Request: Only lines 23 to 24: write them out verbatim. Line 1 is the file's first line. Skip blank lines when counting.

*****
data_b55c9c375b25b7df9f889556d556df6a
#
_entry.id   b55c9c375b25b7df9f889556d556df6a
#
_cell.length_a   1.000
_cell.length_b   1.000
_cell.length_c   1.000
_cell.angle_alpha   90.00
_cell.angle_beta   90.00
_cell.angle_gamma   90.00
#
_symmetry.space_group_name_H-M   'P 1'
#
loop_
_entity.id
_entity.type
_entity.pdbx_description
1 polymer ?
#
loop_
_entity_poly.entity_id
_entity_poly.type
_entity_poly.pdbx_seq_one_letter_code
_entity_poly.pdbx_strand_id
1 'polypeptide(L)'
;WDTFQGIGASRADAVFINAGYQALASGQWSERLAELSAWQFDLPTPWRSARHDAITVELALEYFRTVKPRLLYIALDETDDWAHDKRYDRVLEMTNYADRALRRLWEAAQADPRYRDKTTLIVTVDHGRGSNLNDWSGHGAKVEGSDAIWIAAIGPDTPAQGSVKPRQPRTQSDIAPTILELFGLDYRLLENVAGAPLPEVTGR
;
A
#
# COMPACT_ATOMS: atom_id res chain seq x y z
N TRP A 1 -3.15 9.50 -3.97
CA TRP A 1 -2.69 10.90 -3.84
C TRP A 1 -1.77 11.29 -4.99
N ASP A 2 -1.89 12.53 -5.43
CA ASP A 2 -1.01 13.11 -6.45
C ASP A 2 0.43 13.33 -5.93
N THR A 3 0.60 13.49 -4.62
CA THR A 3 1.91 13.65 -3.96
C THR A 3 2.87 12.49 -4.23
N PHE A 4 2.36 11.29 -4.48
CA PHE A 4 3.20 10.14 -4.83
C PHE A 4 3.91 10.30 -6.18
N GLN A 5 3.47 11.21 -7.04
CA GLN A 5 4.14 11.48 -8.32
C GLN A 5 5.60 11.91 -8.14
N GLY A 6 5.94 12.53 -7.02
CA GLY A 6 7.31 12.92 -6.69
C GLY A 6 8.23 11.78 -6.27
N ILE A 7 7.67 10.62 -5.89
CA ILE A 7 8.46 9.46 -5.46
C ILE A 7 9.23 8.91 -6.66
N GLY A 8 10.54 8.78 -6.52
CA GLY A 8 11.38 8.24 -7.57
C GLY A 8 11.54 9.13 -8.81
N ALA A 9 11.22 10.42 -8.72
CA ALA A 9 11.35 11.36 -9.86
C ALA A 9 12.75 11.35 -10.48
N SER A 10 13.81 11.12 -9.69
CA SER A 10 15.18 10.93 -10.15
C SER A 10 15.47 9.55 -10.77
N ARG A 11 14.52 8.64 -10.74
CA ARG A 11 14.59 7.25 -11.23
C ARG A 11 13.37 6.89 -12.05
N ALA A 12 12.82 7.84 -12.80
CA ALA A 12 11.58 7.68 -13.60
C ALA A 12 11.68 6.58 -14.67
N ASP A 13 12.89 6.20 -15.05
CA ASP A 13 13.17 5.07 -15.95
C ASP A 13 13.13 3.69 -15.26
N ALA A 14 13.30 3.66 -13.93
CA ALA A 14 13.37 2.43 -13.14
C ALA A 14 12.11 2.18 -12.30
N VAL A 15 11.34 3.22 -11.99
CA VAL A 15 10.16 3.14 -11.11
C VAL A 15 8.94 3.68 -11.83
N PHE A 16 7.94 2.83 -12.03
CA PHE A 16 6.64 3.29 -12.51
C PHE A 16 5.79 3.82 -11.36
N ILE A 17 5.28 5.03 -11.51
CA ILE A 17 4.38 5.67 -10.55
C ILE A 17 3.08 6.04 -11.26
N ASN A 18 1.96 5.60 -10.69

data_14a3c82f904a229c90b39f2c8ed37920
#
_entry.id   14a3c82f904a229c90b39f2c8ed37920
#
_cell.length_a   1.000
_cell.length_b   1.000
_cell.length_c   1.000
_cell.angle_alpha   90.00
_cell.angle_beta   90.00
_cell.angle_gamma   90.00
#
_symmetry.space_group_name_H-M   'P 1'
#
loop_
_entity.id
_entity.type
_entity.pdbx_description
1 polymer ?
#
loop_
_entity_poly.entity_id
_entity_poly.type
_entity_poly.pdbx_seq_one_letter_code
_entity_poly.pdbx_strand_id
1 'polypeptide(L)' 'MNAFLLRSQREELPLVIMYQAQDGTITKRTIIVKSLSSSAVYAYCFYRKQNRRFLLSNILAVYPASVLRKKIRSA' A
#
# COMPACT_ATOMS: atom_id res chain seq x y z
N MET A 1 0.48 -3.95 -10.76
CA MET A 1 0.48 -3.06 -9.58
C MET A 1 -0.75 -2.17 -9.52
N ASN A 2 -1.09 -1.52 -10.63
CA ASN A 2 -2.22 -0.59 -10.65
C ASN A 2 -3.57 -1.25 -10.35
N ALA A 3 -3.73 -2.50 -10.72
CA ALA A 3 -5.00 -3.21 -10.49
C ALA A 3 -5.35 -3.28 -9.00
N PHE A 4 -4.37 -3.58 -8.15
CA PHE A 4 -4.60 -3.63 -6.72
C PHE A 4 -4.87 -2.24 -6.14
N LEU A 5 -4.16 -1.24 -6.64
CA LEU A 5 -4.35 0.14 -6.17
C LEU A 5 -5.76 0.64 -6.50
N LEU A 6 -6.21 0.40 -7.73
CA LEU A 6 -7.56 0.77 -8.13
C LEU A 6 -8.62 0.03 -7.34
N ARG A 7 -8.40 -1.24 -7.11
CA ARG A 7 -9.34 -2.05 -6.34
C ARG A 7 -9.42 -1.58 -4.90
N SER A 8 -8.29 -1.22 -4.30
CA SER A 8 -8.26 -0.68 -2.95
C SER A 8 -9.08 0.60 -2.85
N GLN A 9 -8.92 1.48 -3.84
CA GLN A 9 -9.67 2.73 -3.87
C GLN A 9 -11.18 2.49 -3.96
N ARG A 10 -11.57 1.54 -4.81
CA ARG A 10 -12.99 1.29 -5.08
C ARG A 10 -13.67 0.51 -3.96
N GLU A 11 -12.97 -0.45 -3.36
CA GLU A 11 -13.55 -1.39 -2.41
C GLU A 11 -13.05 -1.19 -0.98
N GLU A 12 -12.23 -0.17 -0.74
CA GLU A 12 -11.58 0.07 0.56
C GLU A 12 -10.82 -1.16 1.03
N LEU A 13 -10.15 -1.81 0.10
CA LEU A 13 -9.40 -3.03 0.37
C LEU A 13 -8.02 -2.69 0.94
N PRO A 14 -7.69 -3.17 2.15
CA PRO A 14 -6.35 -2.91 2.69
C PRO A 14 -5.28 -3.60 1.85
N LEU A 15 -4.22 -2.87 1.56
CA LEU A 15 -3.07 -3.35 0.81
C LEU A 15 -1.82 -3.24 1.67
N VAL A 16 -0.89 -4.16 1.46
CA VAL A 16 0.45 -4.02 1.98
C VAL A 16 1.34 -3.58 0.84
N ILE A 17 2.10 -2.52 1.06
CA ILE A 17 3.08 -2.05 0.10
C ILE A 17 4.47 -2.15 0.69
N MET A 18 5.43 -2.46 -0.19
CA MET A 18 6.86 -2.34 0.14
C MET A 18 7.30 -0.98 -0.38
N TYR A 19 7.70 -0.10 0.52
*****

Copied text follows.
_entity_poly.pdbx_seq_one_letter_code
_entity_poly.pdbx_strand_id